Objective: Gestational diabetes mellitus occurs in 29 percent of all pregnancies. It is associated with substantial maternal and perinatal complications which can all be reduced if it is diagnosed. In UK 65% of pregnant complicated by diabetes involve gestational diabetes. Professional bodies disagree about whether to recommend routine screening, selective screening or no screening of gestational diabetes. The NICE guidelines are in progress and are expected by end of 2007. We review the diagnosis and management of gestational diabetes in DGH in Wales.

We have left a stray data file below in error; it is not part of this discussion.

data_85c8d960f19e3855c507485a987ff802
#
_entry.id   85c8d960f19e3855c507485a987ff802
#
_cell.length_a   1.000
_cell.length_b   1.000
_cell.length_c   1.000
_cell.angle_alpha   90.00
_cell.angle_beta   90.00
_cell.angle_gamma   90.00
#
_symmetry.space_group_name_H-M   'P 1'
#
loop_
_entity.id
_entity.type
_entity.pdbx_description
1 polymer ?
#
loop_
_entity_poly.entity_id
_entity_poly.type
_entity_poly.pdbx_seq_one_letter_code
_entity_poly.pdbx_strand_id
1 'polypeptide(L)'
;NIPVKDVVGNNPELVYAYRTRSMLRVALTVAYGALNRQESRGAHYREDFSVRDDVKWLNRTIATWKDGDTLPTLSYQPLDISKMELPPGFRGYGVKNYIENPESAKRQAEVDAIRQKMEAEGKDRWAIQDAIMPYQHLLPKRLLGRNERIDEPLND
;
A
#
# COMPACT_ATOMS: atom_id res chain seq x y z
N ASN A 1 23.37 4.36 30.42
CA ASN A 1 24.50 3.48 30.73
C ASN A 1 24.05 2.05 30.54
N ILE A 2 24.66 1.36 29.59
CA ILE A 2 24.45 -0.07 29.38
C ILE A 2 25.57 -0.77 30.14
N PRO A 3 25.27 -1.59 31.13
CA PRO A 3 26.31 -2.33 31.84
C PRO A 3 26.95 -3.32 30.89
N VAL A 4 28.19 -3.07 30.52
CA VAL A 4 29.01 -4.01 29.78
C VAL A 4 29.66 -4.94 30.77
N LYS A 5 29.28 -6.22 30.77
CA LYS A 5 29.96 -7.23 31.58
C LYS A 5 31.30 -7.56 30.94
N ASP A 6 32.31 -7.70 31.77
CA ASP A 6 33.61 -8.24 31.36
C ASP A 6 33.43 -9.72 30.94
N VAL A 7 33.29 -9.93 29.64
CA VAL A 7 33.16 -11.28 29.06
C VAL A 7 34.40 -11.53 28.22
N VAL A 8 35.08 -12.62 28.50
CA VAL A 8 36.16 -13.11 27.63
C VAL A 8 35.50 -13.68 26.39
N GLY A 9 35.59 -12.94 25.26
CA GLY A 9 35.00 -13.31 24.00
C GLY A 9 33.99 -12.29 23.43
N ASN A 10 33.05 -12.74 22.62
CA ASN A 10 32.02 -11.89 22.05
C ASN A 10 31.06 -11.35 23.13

Method: We audited retrospectively all the patients with gestational diabetes who either presented through antenatal clinic or were picked up later in their pregnancies. The audit period was stretched over 5 years. The diagnostic criteria for gestational diabetes was based on WHO guidelines, meaning fasting venous plasma glucose >7.0 mmol/l or 2 hour after OGTT >7.8 mmol/l.
Results: Of the 43 patients audited 35% were primipara 45% had a BMI of 2025. All women had an OGTT. A large number (68%) of women were diagnosed at 3140 weeks of pregnancy. All women were given dietary advice and 77% of them required treatment with insulin 57% delivered via caesarean section which in some cases was done as emergency operation. Apart from 13% of babies who had foetal macrosomia, there were no other perinatal complications. Only 5% ladies developed diabetes later which needed treatment. However an astonishing 19% of women did not turn up for OGTT at 68 weeks post-partum despite reminders.